The Royal Recipes of Wonderland: Sweet Treat Edition
Good day and good eating to you dear reader, it is I, Chef Rouxby, the royal chef de cuisine at the Heart Palace and your most competent author of this fine bit of cookery know-how. Having survived being a chef to the Heart Queens through several reigns, it seems only sensible to write down these delightful easy, Wonderland recipes while they are still in my head.
A TRIO OF TERRIFYING TREATS
Variety is the cinnamon-minnamon of life, and for a holiday as wonderfully dark as the Earth realm’s Halloween, I have deemed these three recipes worthy of passing on through the looking glass to you the reader.
While I understand that the common Earth “home chef” is not given a royal stipend for ingredients, equipment, and servants, the following recipes have been chosen for their relative ease and appeal to all.
I shall introduce you dear reader to some of the creative confections found in Wonderland that an Earth baker could whip up without slipping through the Continuum. Considering this is a holiday season where children can dress up, even as this “Alice in Wonderland” that supposedly exists there. Though I resent the idea that any of my goodies would shrink or grow Queen Alyss.
Beginning with the peculiarly named “Jabberwocky Eyes,” a simply delightful treat with a dreadful name. Then there is my no-bake Choco-Tarty Tart that are perfect for a last-minute request from Queen or Cat. And finally, we shall dive into the more complex world of sugar with an easy-to-follow recipe for Looking Glass Lollipops.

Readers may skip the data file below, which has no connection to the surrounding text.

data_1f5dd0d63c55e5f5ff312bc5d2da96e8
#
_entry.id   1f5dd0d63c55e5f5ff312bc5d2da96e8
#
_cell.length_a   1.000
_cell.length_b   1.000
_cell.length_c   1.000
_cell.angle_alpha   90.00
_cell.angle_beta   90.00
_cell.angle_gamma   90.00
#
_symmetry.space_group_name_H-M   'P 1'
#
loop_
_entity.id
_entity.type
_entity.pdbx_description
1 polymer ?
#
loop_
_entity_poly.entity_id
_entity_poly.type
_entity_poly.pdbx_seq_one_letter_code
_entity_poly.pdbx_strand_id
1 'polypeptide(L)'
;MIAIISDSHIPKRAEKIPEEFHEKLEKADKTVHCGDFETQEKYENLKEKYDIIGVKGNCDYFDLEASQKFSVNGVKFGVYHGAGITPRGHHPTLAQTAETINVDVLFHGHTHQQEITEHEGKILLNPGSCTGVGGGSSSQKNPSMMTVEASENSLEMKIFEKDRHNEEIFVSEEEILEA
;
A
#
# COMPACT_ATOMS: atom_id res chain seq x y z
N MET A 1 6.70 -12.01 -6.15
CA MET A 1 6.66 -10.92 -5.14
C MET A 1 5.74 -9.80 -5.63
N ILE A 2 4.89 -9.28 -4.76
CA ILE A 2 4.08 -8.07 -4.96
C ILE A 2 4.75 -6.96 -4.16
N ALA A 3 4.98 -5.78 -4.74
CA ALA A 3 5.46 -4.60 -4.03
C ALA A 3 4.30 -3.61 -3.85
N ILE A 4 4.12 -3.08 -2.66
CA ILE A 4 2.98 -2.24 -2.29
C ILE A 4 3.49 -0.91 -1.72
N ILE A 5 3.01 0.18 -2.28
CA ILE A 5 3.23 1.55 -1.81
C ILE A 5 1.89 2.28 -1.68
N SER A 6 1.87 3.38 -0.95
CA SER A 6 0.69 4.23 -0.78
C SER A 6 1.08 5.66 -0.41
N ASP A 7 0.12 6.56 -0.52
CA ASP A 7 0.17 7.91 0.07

Now collect your utensils, gather your spirits, and prepare to enter a kitchen full of creativity!
While I certainly cannot tell you what a real Jabberwocky eye might taste like—unlike the tribes of Boarderland would be able to—I can with all enthusiasm suggest that you try these delicious and easily prepared treats. Rest assured no Jabberwocky need be injured—but those with nut allergies need beware.
1 ½ cups peanut butter, smooth or crunchy
1 cup butter, softened
½ teaspoon vanilla extract
4 cups confectioner’s sugar, sifted to avoid clumps
4 cups semi-sweet choco-nibbles (“chips” I’m told they’re called by Earth bakers)
Beat the peanut butter, unsalted butter, and vanilla together in a large bowl until light and fluffy. Then add in 4 cups of the sifted confectioners’ sugar and mix until dough is stiff, firm, and dry with no lumps (may the Queen have mercy on you if there are lumps). You may add more sugar as necessary to achieve a workable dough.
Roll the dough into sixty 1-inch balls and place on wax paper lined cookie sheets, feel free to make the eyes as giant as the real thing but many might have trouble chewing such large “eye.”